Special administrative measure

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A special administrative measure (SAM) is a process under United States law (28 CFR 501.3; see also USAM title 9 chapter 24 — Requests for Special Confinement Conditions) whereby the United States Attorney General may direct the United States Bureau of Prisons to use "special administrative measures" regarding housing of and correspondence and visitors to specific inmates. It includes prisoners awaiting or being tried, as well as those convicted, when it is alleged there is a "substantial risk that a prisoner's communications or contacts with persons could result in death or serious bodily injury to persons, or substantial damage to property that would entail the risk of death or serious bodily injury to persons." Such measures are used to prevent acts of violence or terrorism or disclosure of classified information.

The law is considered particularly controversial because it permits monitoring of attorney-client communications of designated prisoners.[1] Initiated in November 2001, the Department of Justice considered this an expansion of an existing regulation; formerly, such restrictions had only been allowed through court orders. The law specifies that information protected by attorney-client privilege cannot be used for prosecution; however, communications related to ongoing or contemplated illegal acts are not covered.[2]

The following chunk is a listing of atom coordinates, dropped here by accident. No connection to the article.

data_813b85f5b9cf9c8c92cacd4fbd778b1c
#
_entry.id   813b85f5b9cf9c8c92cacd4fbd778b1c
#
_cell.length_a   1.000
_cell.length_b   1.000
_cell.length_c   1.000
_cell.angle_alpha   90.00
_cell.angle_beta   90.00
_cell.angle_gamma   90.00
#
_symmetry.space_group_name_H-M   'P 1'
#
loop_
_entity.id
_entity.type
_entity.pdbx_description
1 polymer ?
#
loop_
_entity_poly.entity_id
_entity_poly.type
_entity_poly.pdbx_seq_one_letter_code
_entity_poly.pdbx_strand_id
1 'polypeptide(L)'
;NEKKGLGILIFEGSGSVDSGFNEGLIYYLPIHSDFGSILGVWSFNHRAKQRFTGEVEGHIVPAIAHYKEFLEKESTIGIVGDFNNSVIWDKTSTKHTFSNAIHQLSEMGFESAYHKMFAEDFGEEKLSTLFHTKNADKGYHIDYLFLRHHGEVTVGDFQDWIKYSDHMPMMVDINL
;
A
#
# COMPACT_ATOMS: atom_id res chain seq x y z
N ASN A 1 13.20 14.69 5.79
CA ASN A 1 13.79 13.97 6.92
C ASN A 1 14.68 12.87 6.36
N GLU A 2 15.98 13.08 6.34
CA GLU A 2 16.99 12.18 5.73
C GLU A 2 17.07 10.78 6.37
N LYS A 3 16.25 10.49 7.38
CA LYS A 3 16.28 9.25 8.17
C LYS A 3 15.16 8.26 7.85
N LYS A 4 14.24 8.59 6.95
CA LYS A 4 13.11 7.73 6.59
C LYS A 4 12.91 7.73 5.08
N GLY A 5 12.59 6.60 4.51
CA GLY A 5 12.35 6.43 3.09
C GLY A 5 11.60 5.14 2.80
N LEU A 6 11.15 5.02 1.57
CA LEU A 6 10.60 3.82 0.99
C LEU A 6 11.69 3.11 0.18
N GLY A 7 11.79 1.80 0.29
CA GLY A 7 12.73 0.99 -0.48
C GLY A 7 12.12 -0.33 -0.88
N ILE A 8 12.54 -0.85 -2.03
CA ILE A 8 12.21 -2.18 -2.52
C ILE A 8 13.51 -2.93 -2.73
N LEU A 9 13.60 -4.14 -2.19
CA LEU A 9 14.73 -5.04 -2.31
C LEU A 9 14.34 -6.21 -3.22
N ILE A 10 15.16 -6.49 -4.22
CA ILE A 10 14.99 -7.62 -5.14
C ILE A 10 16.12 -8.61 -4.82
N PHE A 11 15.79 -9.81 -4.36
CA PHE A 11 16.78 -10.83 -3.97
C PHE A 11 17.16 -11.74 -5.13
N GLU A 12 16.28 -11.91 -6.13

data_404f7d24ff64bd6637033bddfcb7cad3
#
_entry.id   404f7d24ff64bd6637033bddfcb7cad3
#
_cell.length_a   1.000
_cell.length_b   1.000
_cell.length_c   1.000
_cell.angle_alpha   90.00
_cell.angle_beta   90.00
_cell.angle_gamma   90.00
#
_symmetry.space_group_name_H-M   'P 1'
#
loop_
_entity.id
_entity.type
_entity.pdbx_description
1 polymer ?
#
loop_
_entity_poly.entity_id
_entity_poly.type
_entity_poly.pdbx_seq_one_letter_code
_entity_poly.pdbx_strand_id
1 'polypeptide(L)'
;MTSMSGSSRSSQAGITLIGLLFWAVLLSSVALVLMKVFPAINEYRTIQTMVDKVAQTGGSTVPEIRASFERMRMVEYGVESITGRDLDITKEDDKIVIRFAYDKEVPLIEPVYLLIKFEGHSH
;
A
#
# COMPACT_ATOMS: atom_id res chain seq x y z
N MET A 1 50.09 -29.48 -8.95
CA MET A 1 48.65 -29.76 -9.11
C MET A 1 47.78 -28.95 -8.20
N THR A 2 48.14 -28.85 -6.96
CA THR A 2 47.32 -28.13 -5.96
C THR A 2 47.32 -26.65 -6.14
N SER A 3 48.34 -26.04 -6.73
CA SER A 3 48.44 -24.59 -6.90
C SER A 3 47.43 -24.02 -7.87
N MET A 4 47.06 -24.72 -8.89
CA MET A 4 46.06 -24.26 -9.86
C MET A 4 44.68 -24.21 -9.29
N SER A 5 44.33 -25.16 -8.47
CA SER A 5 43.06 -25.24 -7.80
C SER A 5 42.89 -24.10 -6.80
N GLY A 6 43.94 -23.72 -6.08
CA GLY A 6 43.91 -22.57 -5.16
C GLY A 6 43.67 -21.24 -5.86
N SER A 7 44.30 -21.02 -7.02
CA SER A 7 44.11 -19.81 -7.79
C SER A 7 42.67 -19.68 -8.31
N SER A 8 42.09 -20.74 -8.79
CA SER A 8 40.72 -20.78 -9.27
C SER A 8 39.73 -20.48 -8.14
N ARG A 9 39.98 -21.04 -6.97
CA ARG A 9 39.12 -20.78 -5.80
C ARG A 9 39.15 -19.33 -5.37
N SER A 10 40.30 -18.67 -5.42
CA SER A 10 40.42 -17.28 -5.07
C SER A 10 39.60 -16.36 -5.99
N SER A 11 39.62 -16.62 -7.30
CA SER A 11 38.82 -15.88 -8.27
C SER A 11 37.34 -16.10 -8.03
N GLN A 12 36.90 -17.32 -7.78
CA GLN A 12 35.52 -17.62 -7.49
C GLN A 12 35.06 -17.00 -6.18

As of May 22, 2009, 44 out of 205,000 federal inmates were subject to SAMs, 29 incarcerated on terrorism-related charges, 11 on violent crime-related charges and four on espionage charges.[3] Well known individuals who have been under special administrative measures include American Taliban supporter John Walker Lindh[4] and organized crime figure Frank Calabrese, Sr.[5] Perhaps the best known application of this provision was the prosecution of attorney Lynne Stewart and interpreter Mohamed Yousry for passing messages between Omar Abdel-Rahman and his supporters in violation of a special administrative measure against communications.[6] After her conviction, sentencing and re-sentencing to 10 years in prison, she appealed on freedom of speech grounds.[7] Other cases include Robert Hanssen, Syed Fahad Hashmi (see below), and Dzhokhar Tsarnaev, Boston Marathon bomber,[8] who never could speak privately to his attorneys.

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  1. ^ Thomas F. Gede, Kent S. Scheidegger, William G. Otis Monitoring Attorney-Client Communications of Designated Federal Prisoners, Federalist Society, December 3, 2001.
  2. ^ Justice to monitor some attorney-client communications, CNN, November 9, 2001.
  3. ^ Fact Sheet: Prosecuting and Detaining Terror Suspects in the U.S. Criminal Justice System, United States Department of Justice, June 9, 2009.
  4. ^ Johnson, Carrie, "Prison Officials Are Loosening Restrictions On Taliban Supporter", Washington Post, March 18, 2009, p. 6.
  5. ^ Chuck Goudie, Convicted mob boss complains about prison, ABC News, November 17, 2010.
  6. ^ "''Department of Justice''". Usdoj.gov. Retrieved March 18, 2010.
  7. ^ Hamblett, Mark (March 1, 2012). "Stewart Challenges Resentence, Claims Penalty for Speech". New York Law Journal.
  8. ^ "Legal battle flares over Dzhokhar Tsarnaev security measures". Los Angeles Times. November 7, 2013.

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